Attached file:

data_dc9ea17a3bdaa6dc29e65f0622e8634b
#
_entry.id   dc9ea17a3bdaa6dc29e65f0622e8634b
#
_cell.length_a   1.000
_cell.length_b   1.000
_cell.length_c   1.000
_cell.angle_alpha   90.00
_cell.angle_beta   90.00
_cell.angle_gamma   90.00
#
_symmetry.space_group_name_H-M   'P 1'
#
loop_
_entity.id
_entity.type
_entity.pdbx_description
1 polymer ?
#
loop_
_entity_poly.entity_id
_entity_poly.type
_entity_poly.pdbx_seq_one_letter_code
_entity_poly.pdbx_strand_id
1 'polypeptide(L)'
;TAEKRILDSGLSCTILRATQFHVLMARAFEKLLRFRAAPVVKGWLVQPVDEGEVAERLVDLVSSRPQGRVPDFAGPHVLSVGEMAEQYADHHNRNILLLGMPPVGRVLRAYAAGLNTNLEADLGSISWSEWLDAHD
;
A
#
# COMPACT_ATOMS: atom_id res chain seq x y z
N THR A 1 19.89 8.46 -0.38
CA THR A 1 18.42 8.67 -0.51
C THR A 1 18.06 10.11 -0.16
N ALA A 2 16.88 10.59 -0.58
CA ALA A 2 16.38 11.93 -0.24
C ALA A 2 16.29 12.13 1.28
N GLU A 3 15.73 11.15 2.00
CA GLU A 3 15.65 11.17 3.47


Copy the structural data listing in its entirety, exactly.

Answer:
data_dc9ea17a3bdaa6dc29e65f0622e8634b
#
_entry.id   dc9ea17a3bdaa6dc29e65f0622e8634b
#
_cell.length_a   1.000
_cell.length_b   1.000
_cell.length_c   1.000
_cell.angle_alpha   90.00
_cell.angle_beta   90.00
_cell.angle_gamma   90.00
#
_symmetry.space_group_name_H-M   'P 1'
#
loop_
_entity.id
_entity.type
_entity.pdbx_description
1 polymer ?
#
loop_
_entity_poly.entity_id
_entity_poly.type
_entity_poly.pdbx_seq_one_letter_code
_entity_poly.pdbx_strand_id
1 'polypeptide(L)'
;TAEKRILDSGLSCTILRATQFHVLMARAFEKLLRFRAAPVVKGWLVQPVDEGEVAERLVDLVSSRPQGRVPDFAGPHVLSVGEMAEQYADHHNRNILLLGMPPVGRVLRAYAAGLNTNLEADLGSISWSEWLDAHD
;
A
#
# COMPACT_ATOMS: atom_id res chain seq x y z
N THR A 1 19.89 8.46 -0.38
CA THR A 1 18.42 8.67 -0.51
C THR A 1 18.06 10.11 -0.16
N ALA A 2 16.88 10.59 -0.58
CA ALA A 2 16.38 11.93 -0.24
C ALA A 2 16.29 12.13 1.28
N GLU A 3 15.73 11.15 2.00
CA GLU A 3 15.65 11.17 3.47